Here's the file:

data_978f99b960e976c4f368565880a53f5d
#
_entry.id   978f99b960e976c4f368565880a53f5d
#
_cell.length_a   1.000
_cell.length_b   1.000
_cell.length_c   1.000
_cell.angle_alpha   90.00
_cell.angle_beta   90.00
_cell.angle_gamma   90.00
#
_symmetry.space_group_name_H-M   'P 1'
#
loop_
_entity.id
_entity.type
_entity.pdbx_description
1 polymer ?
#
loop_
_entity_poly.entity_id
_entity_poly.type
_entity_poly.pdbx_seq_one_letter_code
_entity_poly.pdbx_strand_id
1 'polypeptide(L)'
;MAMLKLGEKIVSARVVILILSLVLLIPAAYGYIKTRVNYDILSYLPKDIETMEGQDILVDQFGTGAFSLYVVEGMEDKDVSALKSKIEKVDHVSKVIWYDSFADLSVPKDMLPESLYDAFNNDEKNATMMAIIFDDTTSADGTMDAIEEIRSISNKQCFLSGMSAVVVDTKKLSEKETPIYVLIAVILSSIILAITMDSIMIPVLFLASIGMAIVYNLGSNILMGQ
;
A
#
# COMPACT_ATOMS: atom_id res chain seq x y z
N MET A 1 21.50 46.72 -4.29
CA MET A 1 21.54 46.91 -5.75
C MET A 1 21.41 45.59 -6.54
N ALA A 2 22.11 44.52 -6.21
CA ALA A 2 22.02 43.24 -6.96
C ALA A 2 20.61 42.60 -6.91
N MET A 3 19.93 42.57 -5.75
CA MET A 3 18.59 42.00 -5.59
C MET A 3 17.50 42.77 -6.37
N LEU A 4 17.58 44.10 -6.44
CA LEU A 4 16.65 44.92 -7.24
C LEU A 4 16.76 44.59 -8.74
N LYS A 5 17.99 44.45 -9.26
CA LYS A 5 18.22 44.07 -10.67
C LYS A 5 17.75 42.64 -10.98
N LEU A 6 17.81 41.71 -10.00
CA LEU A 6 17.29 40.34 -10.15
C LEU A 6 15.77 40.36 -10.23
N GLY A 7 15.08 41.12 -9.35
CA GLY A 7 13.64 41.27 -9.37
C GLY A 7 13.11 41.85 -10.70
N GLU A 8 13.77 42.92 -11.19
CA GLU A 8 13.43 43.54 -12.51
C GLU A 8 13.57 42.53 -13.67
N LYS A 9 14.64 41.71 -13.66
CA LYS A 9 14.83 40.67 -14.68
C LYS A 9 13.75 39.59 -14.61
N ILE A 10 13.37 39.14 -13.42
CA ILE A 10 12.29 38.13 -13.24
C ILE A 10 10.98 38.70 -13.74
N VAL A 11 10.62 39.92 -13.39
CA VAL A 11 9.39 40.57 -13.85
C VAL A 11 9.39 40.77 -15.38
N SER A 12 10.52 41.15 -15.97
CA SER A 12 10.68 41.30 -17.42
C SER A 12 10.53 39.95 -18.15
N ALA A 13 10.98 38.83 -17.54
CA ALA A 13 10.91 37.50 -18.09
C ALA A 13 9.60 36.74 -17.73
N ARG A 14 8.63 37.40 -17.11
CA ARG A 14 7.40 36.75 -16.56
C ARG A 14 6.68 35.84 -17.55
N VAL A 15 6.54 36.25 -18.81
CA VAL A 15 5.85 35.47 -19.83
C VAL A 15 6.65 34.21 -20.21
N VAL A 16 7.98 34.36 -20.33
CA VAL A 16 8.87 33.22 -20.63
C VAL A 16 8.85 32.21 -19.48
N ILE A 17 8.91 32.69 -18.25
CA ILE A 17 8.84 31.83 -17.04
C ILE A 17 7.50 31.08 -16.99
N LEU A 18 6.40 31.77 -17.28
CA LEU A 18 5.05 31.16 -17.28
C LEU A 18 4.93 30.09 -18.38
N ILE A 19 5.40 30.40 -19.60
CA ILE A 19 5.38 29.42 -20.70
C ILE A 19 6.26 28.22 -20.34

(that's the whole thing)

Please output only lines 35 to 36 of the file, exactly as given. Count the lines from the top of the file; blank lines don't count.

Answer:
CA ALA A 2 22.02 43.24 -6.96
C ALA A 2 20.61 42.60 -6.91